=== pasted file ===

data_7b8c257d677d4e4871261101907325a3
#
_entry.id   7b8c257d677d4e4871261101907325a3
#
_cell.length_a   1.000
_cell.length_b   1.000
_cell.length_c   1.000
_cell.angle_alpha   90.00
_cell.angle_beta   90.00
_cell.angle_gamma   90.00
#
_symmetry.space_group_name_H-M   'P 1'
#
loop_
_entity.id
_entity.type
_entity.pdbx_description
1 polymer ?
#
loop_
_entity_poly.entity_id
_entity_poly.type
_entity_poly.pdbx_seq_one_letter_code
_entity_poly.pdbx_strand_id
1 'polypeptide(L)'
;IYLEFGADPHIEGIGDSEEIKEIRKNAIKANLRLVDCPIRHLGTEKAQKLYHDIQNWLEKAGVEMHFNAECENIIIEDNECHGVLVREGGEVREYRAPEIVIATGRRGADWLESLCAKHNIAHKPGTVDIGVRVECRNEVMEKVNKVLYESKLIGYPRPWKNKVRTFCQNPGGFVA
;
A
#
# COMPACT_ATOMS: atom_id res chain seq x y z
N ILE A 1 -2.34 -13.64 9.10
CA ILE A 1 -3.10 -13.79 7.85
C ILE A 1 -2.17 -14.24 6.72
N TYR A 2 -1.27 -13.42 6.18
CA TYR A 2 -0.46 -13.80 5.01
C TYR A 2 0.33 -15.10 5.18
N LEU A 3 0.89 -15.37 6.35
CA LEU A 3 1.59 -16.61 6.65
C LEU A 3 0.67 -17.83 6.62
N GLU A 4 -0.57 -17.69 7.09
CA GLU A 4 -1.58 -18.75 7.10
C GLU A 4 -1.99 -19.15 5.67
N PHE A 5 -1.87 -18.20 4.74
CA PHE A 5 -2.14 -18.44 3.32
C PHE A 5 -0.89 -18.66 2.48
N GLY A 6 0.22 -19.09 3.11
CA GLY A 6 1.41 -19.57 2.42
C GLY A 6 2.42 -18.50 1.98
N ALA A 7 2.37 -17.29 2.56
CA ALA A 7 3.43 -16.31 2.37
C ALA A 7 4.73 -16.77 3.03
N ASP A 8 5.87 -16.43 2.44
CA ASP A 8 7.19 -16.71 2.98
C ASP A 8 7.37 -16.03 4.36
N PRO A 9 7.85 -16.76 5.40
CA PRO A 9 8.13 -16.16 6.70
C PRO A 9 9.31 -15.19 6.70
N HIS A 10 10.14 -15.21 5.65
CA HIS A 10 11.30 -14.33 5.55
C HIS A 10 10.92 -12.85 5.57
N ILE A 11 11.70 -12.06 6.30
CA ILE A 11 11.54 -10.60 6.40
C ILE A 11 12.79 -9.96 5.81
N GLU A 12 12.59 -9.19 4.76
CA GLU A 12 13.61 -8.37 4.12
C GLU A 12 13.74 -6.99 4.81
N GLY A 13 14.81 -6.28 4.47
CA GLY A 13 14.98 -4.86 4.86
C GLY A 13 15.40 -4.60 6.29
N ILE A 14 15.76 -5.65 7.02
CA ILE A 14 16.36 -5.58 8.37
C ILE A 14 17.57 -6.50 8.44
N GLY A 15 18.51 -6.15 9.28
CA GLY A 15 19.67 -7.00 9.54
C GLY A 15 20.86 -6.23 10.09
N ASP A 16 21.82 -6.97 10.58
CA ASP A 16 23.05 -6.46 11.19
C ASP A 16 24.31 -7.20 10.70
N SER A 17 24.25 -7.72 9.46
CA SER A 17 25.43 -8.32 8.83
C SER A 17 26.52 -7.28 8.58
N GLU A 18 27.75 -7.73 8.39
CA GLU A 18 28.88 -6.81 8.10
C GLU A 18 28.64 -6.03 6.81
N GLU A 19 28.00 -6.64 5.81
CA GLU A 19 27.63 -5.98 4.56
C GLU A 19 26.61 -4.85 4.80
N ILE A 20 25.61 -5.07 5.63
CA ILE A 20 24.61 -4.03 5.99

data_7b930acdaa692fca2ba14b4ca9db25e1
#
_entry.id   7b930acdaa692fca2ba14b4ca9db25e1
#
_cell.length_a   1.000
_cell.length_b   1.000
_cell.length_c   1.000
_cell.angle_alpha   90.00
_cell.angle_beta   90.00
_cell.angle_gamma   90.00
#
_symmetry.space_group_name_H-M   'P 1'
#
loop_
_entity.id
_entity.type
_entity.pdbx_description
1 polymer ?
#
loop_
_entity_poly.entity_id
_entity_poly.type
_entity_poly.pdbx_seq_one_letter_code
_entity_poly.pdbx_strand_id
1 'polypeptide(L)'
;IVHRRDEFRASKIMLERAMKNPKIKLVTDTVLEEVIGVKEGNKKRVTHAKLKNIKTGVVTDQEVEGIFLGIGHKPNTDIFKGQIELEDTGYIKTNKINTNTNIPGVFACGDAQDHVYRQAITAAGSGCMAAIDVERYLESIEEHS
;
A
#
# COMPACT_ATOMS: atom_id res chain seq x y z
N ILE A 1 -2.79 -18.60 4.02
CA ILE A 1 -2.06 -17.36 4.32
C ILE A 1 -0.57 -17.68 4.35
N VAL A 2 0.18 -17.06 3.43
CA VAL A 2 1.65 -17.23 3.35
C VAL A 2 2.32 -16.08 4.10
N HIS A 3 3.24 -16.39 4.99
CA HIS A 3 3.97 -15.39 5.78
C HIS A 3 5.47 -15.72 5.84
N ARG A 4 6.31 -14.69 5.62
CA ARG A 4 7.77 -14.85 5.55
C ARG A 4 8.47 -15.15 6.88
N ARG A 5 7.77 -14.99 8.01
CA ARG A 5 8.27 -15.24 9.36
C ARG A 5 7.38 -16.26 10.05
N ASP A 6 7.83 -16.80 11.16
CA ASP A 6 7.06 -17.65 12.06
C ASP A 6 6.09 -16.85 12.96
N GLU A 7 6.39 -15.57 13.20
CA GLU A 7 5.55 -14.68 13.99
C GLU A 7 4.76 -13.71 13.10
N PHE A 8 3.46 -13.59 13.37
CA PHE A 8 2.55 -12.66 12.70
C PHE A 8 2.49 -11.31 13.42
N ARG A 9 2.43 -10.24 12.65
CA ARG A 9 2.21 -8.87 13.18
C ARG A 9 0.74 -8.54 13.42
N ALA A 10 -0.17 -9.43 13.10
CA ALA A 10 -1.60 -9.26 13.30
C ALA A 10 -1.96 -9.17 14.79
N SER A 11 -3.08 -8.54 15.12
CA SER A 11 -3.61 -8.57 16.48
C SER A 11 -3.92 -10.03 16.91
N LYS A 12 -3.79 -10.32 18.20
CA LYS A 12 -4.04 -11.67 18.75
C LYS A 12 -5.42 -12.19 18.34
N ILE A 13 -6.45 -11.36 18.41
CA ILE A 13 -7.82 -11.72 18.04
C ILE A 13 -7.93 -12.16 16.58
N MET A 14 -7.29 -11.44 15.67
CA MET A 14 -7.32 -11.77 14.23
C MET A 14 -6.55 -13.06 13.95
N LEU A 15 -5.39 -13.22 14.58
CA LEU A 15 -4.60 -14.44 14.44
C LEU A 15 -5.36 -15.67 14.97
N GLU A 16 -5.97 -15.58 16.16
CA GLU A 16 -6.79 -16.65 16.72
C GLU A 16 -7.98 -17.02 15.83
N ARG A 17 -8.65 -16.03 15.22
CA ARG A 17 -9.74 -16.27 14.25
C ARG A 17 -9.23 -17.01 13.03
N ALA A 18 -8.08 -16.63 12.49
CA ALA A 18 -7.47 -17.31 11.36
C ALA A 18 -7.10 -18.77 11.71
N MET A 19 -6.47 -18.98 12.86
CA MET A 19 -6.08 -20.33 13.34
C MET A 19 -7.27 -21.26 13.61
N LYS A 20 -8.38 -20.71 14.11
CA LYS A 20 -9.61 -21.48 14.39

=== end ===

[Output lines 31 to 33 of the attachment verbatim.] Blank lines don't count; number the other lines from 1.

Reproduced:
N ILE A 1 -2.34 -13.64 9.10
CA ILE A 1 -3.10 -13.79 7.85
C ILE A 1 -2.17 -14.24 6.72